Document Type

Journal Article

Publication Title

Indoor Air

Publisher

Wiley

School

School of Science / Centre for Ecosystem Management

RAS ID

19840

Comments

Originally published as: Van Ryswyk, K., Wallace, L., Fugler, D., MacNeill, M., Héroux, M. È., Gibson, M. D., ... Wheeler, A. J. (2015). Estimation of bias with the single‐zone assumption in measurement of residential air exchange using the perfluorocarbon tracer gas method. Indoor Air, 25(6), 610-619. Original publication available here

Abstract

Residential air exchange rates (AERs) are vital in understanding the temporal and spatial drivers of indoor air quality (IAQ). Several methods to quantify AERs have been used in IAQ research, often with the assumption that the home is a single, well‐mixed air zone. Since 2005, Health Canada has conducted IAQ studies across Canada in which AERs were measured using the perfluorocarbon tracer (PFT) gas method. Emitters and detectors of a single PFT gas were placed on the main floor to estimate a single‐zone AER (AER1z). In three of these studies, a second set of emitters and detectors were deployed in the basement or second floor in approximately 10% of homes for a two‐zone AER estimate (AER2z). In total, 287 daily pairs of AER2z and AER1z estimates were made from 35 homes across three cities. In 87% of the cases, AER2z was higher than AER1z. Overall, the AER1z estimates underestimated AER2z by approximately 16% (IQR: 5–32%). This underestimate occurred in all cities and seasons and varied in magnitude seasonally, between homes, and daily, indicating that when measuring residential air exchange using a single PFT gas, the assumption of a single well‐mixed air zone very likely results in an under prediction of the AER.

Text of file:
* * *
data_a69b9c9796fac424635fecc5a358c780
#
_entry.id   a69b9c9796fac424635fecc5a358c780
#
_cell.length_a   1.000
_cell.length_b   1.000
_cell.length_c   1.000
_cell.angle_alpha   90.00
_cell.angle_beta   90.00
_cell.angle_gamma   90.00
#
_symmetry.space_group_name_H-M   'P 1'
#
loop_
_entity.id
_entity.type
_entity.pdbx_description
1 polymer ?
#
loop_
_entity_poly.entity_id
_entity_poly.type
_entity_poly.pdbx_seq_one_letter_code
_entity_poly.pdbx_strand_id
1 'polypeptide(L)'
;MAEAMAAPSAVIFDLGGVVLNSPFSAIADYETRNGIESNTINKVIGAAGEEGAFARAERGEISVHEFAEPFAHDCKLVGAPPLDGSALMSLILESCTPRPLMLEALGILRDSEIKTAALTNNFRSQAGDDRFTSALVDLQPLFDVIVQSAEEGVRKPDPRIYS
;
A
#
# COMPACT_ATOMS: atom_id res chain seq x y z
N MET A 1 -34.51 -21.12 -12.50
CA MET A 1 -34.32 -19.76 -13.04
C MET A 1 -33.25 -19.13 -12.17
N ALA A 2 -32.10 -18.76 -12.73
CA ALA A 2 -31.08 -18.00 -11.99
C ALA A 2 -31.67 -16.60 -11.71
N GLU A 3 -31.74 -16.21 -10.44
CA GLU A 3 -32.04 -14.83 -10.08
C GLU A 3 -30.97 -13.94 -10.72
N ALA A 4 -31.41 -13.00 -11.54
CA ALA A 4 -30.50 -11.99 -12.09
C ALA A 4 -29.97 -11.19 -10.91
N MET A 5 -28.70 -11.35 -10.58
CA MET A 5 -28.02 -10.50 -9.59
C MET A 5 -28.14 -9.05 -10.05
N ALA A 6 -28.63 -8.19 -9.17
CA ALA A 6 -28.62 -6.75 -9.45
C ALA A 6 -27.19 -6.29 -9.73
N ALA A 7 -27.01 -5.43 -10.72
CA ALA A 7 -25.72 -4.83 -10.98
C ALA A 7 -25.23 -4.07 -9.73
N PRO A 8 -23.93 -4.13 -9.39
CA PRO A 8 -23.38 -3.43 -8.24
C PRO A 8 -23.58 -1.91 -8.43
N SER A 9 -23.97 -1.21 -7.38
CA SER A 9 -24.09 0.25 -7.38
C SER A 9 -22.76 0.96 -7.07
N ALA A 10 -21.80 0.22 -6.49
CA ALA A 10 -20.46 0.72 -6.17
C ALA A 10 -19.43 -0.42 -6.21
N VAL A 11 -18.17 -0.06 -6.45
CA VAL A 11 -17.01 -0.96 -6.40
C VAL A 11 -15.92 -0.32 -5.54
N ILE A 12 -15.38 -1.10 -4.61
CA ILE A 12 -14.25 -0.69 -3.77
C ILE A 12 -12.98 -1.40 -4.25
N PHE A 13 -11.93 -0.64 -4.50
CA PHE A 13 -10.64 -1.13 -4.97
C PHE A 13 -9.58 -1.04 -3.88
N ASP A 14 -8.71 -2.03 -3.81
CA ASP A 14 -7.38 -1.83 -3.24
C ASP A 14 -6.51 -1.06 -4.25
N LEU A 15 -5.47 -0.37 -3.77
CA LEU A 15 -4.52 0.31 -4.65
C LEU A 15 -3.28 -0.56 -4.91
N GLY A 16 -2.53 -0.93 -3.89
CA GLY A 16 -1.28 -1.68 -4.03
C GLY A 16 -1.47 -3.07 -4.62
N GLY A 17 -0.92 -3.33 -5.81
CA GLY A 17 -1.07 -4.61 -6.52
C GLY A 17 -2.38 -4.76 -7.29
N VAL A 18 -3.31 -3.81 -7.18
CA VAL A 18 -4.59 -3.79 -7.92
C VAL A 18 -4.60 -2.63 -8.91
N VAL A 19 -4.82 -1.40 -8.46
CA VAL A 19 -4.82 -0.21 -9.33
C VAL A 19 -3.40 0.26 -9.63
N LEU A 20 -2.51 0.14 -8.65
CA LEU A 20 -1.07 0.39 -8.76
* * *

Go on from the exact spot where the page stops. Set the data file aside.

DOI

10.1111/ina.12171

Creative Commons License

Creative Commons Attribution-Noncommercial-No Derivative Works 4.0 License
This work is licensed under a Creative Commons Attribution-Noncommercial-No Derivative Works 4.0 License.

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